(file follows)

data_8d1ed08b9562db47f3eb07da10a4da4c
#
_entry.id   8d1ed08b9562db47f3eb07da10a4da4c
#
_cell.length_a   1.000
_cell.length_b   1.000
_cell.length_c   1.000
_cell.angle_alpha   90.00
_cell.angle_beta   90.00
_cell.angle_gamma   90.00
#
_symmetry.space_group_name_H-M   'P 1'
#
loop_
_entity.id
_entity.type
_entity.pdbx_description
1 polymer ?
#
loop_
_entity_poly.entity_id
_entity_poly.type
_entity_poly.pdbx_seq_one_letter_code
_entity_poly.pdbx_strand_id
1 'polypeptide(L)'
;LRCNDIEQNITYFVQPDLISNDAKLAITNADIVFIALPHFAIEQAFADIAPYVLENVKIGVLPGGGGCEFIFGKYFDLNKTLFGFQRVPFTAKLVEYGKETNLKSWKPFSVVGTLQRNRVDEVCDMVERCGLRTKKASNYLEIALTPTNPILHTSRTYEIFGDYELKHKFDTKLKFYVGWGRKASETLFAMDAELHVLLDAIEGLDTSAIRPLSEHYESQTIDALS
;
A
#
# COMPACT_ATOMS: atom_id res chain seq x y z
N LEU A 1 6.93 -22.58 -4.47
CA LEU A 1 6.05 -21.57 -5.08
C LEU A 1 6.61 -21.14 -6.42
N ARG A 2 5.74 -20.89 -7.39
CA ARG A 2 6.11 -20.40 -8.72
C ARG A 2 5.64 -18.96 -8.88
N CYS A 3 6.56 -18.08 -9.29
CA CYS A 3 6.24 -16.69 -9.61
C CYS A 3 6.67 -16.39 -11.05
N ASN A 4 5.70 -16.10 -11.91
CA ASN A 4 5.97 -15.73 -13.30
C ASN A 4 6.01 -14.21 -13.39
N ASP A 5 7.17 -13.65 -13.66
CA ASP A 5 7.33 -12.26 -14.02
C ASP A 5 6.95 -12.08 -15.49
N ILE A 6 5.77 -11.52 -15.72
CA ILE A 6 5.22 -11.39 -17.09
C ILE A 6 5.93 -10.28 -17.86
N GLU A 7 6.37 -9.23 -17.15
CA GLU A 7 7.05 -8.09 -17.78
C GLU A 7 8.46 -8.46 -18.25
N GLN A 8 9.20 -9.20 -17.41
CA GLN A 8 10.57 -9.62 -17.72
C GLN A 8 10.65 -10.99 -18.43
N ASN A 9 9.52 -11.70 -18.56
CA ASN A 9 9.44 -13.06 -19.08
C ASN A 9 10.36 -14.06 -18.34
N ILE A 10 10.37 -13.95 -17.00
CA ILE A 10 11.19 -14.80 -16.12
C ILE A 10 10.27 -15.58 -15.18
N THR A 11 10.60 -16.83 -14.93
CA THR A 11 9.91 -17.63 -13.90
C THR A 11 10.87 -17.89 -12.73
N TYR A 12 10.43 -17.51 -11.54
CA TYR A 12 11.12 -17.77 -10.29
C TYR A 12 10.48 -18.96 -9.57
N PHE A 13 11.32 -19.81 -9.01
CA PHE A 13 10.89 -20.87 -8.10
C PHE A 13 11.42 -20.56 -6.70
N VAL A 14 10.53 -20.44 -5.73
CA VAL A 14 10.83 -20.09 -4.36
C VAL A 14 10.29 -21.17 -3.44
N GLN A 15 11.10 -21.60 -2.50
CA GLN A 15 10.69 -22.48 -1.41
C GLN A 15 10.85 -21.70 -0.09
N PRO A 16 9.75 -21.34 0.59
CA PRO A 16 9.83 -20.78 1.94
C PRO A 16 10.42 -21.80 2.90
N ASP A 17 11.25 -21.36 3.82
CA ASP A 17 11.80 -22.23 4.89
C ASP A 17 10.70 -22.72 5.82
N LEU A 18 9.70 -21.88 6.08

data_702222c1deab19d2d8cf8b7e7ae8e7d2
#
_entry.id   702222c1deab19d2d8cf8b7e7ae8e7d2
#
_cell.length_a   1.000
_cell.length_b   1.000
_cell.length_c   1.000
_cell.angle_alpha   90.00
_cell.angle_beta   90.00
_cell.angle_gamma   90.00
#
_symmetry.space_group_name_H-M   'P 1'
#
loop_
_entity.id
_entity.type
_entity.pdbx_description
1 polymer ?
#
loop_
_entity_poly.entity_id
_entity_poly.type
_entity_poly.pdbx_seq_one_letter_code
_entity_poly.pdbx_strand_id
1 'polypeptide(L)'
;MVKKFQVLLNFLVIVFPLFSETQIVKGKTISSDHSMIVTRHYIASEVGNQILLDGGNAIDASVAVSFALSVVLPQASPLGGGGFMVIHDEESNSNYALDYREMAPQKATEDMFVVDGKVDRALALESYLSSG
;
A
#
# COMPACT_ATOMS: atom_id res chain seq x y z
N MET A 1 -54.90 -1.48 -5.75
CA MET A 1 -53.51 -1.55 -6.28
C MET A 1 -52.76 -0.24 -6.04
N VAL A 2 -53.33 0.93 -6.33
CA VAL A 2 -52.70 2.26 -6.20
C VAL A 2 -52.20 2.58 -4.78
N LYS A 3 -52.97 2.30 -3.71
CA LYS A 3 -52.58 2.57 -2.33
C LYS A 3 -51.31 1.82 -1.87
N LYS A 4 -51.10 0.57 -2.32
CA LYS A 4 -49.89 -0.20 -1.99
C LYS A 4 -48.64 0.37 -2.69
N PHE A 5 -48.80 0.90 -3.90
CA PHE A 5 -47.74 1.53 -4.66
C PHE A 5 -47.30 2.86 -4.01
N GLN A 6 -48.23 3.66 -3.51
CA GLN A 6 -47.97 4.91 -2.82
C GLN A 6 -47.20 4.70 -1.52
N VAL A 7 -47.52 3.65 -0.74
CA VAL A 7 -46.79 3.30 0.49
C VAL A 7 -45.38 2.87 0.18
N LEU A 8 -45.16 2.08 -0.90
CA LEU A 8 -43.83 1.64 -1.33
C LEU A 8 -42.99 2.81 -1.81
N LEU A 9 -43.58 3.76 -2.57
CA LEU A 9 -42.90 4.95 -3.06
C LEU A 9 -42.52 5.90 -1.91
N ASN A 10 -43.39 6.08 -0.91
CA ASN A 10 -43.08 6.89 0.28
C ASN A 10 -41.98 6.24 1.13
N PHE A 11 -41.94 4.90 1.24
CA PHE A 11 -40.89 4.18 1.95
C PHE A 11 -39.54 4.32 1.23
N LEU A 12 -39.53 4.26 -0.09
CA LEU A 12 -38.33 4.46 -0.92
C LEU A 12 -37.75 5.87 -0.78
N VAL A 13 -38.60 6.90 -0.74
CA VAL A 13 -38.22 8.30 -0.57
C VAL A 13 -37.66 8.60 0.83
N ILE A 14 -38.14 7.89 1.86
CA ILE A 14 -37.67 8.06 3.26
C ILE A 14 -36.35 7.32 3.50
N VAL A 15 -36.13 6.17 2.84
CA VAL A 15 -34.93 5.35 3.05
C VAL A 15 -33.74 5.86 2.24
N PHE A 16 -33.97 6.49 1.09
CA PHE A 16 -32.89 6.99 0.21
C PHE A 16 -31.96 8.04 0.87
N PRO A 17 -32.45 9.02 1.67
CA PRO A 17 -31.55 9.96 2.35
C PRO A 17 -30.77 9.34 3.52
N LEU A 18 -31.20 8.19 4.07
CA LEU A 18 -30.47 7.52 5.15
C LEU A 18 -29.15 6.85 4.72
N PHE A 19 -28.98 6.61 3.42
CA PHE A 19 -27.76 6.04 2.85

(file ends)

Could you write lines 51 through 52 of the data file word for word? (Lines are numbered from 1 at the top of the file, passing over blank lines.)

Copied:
C GLU A 7 8.46 -8.46 -18.25
N GLN A 8 9.20 -9.20 -17.41